Parts of a New York rule requiring that attorneys who claim to be certified specialists make prescribed disclosure statements violates the First Amendment, the U.S. Court of Appeals for the Second Circuit ruled yesterday.
Buffalo personal injury lawyer J. Michael Hayes convinced the Second Circuit that there was a lack of clear standards for enforcing Rule 7.4 of the New York Rules of Professional Conduct on attorney specializations.
Mr. Hayes had drawn the attention of the Attorney Grievance Committee in the Eighth Judicial District for inadequate disclosures on his letterhead and on one of two billboards advertising his services in 1999.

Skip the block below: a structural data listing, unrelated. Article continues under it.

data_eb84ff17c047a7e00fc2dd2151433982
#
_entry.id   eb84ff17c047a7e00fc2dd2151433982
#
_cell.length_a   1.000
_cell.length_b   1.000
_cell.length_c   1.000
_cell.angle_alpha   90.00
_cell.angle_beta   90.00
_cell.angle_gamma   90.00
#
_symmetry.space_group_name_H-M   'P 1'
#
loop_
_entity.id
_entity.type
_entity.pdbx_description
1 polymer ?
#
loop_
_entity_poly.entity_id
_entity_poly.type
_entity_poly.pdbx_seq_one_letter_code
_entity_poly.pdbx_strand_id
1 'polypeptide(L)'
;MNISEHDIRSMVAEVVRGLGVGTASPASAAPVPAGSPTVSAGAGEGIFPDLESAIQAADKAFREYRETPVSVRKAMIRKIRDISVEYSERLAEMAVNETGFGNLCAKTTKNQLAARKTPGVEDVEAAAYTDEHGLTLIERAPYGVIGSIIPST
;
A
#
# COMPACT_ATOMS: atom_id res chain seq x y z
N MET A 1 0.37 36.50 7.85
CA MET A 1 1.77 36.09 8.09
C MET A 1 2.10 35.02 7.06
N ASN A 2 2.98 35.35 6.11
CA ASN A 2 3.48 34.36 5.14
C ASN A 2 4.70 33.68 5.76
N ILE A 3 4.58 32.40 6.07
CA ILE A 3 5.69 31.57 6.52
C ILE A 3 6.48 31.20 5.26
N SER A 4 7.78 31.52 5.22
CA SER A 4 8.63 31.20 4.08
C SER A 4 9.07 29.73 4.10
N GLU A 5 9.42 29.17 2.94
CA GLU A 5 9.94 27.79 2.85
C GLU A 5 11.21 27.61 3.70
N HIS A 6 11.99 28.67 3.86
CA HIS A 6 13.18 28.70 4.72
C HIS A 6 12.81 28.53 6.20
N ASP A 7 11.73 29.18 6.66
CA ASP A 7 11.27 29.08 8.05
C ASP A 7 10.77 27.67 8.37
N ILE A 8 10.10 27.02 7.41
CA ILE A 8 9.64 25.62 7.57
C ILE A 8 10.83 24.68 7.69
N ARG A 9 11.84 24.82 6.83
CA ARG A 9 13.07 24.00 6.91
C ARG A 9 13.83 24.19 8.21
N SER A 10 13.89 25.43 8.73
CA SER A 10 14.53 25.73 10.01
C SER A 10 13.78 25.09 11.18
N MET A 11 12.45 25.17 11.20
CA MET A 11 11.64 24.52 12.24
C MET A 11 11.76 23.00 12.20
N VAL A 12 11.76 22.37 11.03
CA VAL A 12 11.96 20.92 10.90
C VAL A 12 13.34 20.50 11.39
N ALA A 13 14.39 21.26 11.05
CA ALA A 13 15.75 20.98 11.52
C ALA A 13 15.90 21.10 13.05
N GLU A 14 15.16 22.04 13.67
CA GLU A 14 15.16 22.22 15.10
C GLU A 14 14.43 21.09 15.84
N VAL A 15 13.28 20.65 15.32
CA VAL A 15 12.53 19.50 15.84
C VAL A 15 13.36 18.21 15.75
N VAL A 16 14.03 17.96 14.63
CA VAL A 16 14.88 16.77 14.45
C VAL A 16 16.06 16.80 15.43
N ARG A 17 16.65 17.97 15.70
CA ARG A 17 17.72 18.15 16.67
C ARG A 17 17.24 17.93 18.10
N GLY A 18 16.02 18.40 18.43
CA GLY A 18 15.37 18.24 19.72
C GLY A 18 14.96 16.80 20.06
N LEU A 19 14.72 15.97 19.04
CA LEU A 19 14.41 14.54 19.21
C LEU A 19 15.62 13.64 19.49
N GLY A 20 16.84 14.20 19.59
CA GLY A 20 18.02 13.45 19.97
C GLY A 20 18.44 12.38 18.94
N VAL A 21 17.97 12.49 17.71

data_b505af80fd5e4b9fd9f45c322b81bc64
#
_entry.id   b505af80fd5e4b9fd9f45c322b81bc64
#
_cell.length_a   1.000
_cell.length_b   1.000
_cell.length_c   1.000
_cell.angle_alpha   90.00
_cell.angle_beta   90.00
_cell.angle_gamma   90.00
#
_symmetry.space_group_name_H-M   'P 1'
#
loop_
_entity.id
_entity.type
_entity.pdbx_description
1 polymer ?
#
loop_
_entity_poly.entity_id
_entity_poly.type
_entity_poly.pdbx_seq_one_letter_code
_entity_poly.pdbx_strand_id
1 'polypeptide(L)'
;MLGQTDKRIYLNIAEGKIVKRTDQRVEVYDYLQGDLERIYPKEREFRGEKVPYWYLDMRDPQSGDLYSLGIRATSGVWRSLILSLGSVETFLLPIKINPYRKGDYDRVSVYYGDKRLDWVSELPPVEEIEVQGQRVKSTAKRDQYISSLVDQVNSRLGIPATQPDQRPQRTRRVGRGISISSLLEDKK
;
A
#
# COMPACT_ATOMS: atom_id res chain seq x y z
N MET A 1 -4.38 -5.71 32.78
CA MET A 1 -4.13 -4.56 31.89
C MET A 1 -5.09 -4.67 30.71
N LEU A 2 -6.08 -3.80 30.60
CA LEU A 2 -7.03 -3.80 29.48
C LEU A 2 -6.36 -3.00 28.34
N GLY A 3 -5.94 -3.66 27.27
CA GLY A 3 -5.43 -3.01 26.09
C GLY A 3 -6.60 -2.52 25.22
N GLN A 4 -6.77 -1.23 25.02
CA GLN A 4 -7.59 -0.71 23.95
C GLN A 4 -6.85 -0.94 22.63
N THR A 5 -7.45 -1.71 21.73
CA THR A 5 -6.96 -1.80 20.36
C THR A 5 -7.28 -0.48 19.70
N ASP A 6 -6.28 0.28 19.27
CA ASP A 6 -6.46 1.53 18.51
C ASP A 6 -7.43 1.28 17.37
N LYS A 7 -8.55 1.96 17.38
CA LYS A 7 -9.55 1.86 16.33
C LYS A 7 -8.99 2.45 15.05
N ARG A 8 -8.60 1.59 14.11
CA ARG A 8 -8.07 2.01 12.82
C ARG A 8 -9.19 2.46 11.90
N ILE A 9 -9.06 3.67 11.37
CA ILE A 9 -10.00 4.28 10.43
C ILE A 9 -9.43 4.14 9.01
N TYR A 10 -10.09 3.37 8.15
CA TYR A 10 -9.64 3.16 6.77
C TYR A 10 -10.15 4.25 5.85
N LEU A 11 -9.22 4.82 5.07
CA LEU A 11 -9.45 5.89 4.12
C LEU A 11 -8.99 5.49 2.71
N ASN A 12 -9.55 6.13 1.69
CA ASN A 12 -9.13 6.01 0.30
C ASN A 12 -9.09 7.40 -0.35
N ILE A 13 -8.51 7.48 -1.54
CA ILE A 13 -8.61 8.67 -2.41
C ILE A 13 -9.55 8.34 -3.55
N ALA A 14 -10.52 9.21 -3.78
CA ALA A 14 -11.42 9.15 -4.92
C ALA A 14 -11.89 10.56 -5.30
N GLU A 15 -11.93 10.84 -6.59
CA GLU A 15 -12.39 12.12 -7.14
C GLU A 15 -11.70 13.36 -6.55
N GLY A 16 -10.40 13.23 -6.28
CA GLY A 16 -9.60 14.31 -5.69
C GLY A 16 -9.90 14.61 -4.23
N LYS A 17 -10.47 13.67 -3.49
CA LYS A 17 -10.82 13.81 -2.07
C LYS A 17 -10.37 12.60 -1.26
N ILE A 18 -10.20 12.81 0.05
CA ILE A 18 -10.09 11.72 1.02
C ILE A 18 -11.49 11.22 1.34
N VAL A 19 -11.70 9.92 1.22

Although he was never formally disciplined for running afoul of Rule 7.4, “Identification of Practice and Specialty,” Mr. Hayes was facing potential discipline for his letterhead when he filed an action in the Western District seeking a declaration that the rule was unconstitutional both on its face and as applied.
On March 5, the Second Circuit agreed in Hayes v. State of New York Attorney Grievance Committee of the Eighth Judicial District, 10-1587-cv, reversing Western District Judge John T. Elfvin’s grant of summary judgment to the grievance committee and the decision of Magistrate Judge H. Kenneth Schroeder, who rejected Mr. Hayes’ void-for-vagueness claim following a bench trial in 2010.